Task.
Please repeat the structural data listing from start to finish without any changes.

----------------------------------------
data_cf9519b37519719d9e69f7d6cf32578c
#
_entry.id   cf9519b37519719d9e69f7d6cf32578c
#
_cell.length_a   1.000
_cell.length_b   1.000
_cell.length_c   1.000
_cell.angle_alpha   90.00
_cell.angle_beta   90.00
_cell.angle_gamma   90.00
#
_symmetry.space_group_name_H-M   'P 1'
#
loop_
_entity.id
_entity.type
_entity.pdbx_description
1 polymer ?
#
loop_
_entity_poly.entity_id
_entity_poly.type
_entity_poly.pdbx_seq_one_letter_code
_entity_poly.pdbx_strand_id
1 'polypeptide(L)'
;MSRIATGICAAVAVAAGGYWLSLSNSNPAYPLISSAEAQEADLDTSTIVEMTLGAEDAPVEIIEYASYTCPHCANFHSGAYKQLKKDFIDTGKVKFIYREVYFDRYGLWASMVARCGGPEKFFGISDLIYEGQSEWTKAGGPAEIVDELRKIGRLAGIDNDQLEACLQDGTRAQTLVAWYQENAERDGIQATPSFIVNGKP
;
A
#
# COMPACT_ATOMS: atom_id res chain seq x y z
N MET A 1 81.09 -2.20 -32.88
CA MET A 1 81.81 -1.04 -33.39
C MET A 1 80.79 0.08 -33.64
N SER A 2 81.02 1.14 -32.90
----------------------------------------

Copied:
data_cf9519b37519719d9e69f7d6cf32578c
#
_entry.id   cf9519b37519719d9e69f7d6cf32578c
#
_cell.length_a   1.000
_cell.length_b   1.000
_cell.length_c   1.000
_cell.angle_alpha   90.00
_cell.angle_beta   90.00
_cell.angle_gamma   90.00
#
_symmetry.space_group_name_H-M   'P 1'
#
loop_
_entity.id
_entity.type
_entity.pdbx_description
1 polymer ?
#
loop_
_entity_poly.entity_id
_entity_poly.type
_entity_poly.pdbx_seq_one_letter_code
_entity_poly.pdbx_strand_id
1 'polypeptide(L)'
;MSRIATGICAAVAVAAGGYWLSLSNSNPAYPLISSAEAQEADLDTSTIVEMTLGAEDAPVEIIEYASYTCPHCANFHSGAYKQLKKDFIDTGKVKFIYREVYFDRYGLWASMVARCGGPEKFFGISDLIYEGQSEWTKAGGPAEIVDELRKIGRLAGIDNDQLEACLQDGTRAQTLVAWYQENAERDGIQATPSFIVNGKP
;
A
#
# COMPACT_ATOMS: atom_id res chain seq x y z
N MET A 1 81.09 -2.20 -32.88
CA MET A 1 81.81 -1.04 -33.39
C MET A 1 80.79 0.08 -33.64
N SER A 2 81.02 1.14 -32.90